Systemic Hypothermia Improves Outcome of Hypoxic-Ischemic Encephalopathy
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Perinatal asphyxia-induced brain injury is one of the most common causes of morbidity and mortality in term and preterm neonates. Birth asphyxia accounts for 23% of neonatal deaths globally and survivors suffer from long term neurological disability and impairment. Although many neuroprotective strategies appeared promising in animal models, most of them were not feasible and effective in human newborns. However, hypothermia was reported not to be effective if introduced beyond and thus should be introduced within 6 hrs after birth.Applying this selection criterion naturally would deprive many patients of the opportunity of hypothermia treatment.
Condition or disease
Phase 1Phase 2
Hypoxic-ischemic encephalopathy of the newborn infant remains a significant socio-economic health problem worldwide. Moderate to severe HIE of newborn infants is associated with a high rate of death or long-term disabilities. Historically, treatment has been purely supportive including stabilizing cardio-respiratory functions and treating convulsions. Recent multi-center trials assessing the effects of hypothermia demonstrated improved outcome in term neonates with moderate hypoxic-ischemic encephalopathy (HIE). However, hypothermia was not effective beyond 6 hrs after brain injury. The aim of this study was to investigate whether systemic hypothermia induced up to 10 hrs after birth would improve the neurodevelopmental outcome at 18 months in infants with moderate or severe HIE.
For the systemic hypothermia treatment (TS Med 200, Germany), the infants were nursed under an open unit, covered only by a diaper and a thin linen, loosing heat to the environment and to a cooling mat¬tress which was perfused by circulating liquid at a variable temperature. The rectal temperature was targeted at 33.5 °C (range of 33 to 34 °C) and was meant to be achieved within 60 min. The body temperature was checked every 10 min during induction hypothermia and every hour during the remaining period of cooling. The duration of hypothermia was 72 hrs. Rewarming was started by stopping the cooling system. The infant was meant to reach a 36.5°C rectal temperature in 6 hrs after stopping cooling to prevent rebound hyperthermia.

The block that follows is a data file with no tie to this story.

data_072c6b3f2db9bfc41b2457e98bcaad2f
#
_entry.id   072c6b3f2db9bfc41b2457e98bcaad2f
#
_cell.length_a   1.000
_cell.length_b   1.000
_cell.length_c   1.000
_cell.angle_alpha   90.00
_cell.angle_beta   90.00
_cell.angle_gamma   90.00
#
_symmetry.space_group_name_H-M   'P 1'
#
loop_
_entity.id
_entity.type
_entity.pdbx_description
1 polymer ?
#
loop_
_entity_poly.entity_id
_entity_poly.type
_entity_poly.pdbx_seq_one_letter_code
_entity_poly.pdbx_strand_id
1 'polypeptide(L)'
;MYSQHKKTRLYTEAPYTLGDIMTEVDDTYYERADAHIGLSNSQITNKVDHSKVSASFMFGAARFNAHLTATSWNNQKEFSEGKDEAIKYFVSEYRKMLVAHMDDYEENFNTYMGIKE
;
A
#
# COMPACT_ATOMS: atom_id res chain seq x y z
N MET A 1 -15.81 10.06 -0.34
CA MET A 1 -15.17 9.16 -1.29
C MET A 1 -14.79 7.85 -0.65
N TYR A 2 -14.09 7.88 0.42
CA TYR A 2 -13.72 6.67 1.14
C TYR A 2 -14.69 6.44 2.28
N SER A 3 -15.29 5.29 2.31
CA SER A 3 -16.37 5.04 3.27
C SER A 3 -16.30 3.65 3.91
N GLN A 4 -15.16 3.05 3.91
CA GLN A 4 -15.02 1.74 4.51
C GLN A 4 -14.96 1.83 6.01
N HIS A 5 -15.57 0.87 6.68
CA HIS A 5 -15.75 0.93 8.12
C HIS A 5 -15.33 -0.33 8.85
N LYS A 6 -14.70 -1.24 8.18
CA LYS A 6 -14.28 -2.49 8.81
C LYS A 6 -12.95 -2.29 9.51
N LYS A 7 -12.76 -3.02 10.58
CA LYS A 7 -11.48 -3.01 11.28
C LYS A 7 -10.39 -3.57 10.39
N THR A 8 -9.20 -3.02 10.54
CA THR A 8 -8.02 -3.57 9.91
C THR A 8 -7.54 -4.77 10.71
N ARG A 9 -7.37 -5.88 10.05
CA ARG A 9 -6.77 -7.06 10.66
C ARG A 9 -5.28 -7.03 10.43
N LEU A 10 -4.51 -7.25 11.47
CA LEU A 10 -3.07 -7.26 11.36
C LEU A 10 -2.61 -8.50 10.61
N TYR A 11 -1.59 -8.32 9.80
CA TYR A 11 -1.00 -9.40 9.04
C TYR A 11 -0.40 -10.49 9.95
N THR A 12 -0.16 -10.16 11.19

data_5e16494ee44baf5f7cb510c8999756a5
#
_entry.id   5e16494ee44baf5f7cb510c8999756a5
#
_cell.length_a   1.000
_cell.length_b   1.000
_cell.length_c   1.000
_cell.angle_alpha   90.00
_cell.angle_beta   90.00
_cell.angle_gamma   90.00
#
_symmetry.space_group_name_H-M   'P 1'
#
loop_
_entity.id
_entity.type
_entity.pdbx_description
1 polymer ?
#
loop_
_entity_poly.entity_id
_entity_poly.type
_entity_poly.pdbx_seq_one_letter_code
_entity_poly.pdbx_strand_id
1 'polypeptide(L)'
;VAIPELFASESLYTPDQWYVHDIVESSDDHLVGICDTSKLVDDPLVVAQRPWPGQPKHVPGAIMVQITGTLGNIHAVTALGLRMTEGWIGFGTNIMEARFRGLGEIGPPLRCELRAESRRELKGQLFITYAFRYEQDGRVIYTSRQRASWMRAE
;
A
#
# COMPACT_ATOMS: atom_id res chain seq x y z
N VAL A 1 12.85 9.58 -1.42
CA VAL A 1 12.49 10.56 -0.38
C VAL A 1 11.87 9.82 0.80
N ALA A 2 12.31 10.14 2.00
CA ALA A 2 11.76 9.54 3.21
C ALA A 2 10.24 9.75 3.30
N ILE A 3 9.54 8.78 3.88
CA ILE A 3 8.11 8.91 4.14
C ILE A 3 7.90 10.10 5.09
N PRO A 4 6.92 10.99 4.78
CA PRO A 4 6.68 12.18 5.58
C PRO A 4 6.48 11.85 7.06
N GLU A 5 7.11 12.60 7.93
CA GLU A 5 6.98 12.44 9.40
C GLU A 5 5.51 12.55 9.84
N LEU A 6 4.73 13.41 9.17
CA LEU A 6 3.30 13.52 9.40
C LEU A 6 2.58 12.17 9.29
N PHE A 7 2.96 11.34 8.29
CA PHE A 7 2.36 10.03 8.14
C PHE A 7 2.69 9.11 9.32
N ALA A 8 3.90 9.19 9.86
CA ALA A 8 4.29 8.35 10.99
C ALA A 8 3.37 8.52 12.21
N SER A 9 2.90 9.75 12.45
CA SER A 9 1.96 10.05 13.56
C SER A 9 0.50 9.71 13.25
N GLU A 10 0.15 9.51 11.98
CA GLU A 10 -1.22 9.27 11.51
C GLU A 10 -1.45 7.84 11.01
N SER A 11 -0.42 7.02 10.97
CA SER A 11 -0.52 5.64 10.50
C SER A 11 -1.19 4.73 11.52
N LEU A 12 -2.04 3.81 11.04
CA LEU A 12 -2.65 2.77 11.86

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Ages Eligible for Study:
up to 10 Hours (Child)
Sexes Eligible for Study:
Accepts Healthy Volunteers:
Gestation age ≥37 weeks and body weight >2500g.
with one of the following factors:
Apgar score<5 at 5min;
Assisted respiration >3min due to respiratory distress;
pH≤7.1 of cord or arterial blood within 60min after birth;
clinical manifestation of encephalopathy during the first 10 hrs of life.
Major congenital abnormalities;
Head trauma or skull fracture causing major intracranial hemorrhage;